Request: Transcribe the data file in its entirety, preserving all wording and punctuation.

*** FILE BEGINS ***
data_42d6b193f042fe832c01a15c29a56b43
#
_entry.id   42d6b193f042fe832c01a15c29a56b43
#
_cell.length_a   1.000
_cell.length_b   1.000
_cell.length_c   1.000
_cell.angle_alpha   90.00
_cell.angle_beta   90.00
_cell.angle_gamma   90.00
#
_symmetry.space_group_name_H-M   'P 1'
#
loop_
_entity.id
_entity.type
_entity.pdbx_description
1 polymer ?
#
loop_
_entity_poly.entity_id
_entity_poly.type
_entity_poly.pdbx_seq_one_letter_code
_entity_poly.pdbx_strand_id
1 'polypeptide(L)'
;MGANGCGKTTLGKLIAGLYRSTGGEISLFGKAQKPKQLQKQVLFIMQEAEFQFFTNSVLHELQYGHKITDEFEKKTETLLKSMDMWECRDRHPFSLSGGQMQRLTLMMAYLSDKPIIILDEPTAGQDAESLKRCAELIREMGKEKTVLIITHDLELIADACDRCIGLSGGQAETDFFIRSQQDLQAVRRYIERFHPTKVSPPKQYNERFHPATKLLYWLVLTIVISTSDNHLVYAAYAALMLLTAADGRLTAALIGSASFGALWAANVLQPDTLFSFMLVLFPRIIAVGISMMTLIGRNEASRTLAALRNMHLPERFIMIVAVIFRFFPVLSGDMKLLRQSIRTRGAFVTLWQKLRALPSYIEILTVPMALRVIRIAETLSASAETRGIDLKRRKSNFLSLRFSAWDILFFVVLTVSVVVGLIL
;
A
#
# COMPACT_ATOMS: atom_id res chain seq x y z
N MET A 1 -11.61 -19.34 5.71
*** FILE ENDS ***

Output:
data_42d6b193f042fe832c01a15c29a56b43
#
_entry.id   42d6b193f042fe832c01a15c29a56b43
#
_cell.length_a   1.000
_cell.length_b   1.000
_cell.length_c   1.000
_cell.angle_alpha   90.00
_cell.angle_beta   90.00
_cell.angle_gamma   90.00
#
_symmetry.space_group_name_H-M   'P 1'
#
loop_
_entity.id
_entity.type
_entity.pdbx_description
1 polymer ?
#
loop_
_entity_poly.entity_id
_entity_poly.type
_entity_poly.pdbx_seq_one_letter_code
_entity_poly.pdbx_strand_id
1 'polypeptide(L)'
;MGANGCGKTTLGKLIAGLYRSTGGEISLFGKAQKPKQLQKQVLFIMQEAEFQFFTNSVLHELQYGHKITDEFEKKTETLLKSMDMWECRDRHPFSLSGGQMQRLTLMMAYLSDKPIIILDEPTAGQDAESLKRCAELIREMGKEKTVLIITHDLELIADACDRCIGLSGGQAETDFFIRSQQDLQAVRRYIERFHPTKVSPPKQYNERFHPATKLLYWLVLTIVISTSDNHLVYAAYAALMLLTAADGRLTAALIGSASFGALWAANVLQPDTLFSFMLVLFPRIIAVGISMMTLIGRNEASRTLAALRNMHLPERFIMIVAVIFRFFPVLSGDMKLLRQSIRTRGAFVTLWQKLRALPSYIEILTVPMALRVIRIAETLSASAETRGIDLKRRKSNFLSLRFSAWDILFFVVLTVSVVVGLIL
;
A
#
# COMPACT_ATOMS: atom_id res chain seq x y z
N MET A 1 -11.61 -19.34 5.71